Parsley (Petroselinum crispum): Organically grown parsley plants grew slowly in October, but grew at a faster rate than the conventional plants during the month of November. Plant growth in November was more lush and dense for parsley plants in the organic substrate, compared to the conventional substrate.

At the end of the production period, shoot dry weight was more variable per pot (0.3 to 1.2 g) for organic compared to conventional plants (0.6 to 0.9 g); however, organic and conventional parsley plants had similar average shoot dry weight values (i.e., 0.70 and 0.72 g, respectively). Students considered the organic parsley plants to appear healthier and hardier than the conventional plants.

Sage (Salvia officinalis): Although sage grown in the organic substrate appeared less vigorous and had fewer leaves than plants grown in the conventional substrate, organically grown plants produced a slightly greater average shoot dry weight (0.60 g) than the conventional plants (0.48 g). In addition, students observed that organically grown plants had leaves that were more elongated and slender compared to the conventional plants.

Chives (Allium schoenoprasum): At the end of the production period, average shoot dry weight was slightly greater for chives grown in the organic substrate (0.58 g) than the conventional substrate (0.54 g). The organically grown plants appeared healthier at the end of the growing period than the conventionally grown plants, and had no visible signs of nutrient deficiency. Students conducted a taste test and determined that the organic chives were more flavourful than the conventionally grown chives.

IN SUMMARY
Further research with organic herb production is needed to understand the influence of specific nutrients (e.g., ammonium and nitrate nitrogen) on crop growth patterns and flavour, as well as to develop crop-specific best practices for organic production.

From this course-based research project, students gained experience with greenhouse crop production practices, and learned the value of consistent monitoring to produce a quality crop. In addition, students learned that as demand increases for greenhouse-grown organic culinary potted herbs, understanding the relationship between growing substrate properties and production practices will assist with crop scheduling and healthy plant growth.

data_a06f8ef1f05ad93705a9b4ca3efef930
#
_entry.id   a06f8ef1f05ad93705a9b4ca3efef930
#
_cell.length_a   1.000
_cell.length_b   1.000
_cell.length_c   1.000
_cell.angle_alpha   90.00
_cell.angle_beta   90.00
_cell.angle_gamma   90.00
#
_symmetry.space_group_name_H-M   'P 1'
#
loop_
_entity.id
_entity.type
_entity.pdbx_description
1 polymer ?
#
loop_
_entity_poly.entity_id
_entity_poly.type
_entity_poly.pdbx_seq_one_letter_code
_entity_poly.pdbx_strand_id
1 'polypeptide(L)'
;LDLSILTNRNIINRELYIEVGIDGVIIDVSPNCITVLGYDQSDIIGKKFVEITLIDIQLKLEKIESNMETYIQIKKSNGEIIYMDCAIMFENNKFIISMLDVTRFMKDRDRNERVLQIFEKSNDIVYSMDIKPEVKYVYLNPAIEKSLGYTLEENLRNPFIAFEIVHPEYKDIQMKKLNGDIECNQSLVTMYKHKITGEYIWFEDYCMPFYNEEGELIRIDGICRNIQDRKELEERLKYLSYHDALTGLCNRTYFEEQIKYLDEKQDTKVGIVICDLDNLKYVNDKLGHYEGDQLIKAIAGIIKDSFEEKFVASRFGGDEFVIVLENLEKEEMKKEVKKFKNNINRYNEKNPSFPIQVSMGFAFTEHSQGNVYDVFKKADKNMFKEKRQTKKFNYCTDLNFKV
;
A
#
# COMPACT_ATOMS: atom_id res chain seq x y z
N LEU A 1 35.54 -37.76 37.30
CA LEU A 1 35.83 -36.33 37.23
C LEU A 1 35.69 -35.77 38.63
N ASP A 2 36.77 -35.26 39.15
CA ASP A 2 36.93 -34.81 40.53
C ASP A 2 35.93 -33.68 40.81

These lessons will serve the Niagara College students well as they begin their horticulture careers.

Commercial cannabis course
Canada’s first post-secondary course for the production of commercial cannabis will welcome its first students next September.

Niagara College will launch a graduate certificate program in commercial cannabis production in 2018. The school is responding to a need for skilled graduates who are knowledgeable in the complex regulations and requirements of an emerging industry.

The program will prepare graduates to work in the licensed production of cannabis, which is used as a therapeutic drug (marijuana), fibre (hemp) and as a source for seed oil (hempseed).  

The program is a one-year post-grad program open to students with a diploma or degree from an accredited college or university in agribusiness, agricultural sciences, environmental science/resource studies, horticulture or natural sciences, or an acceptable combination of education and experience.

The program will be located at the Niagara-on-the-Lake campus, which is home to the College’s other agri-business programs, facilities and research projects.

The initial intake for the program is scheduled for Fall 2018. For further program and application information visit www.niagaracollege.ca/ccp.



Mary Jane Clark is a horticulture professor at Niagara College.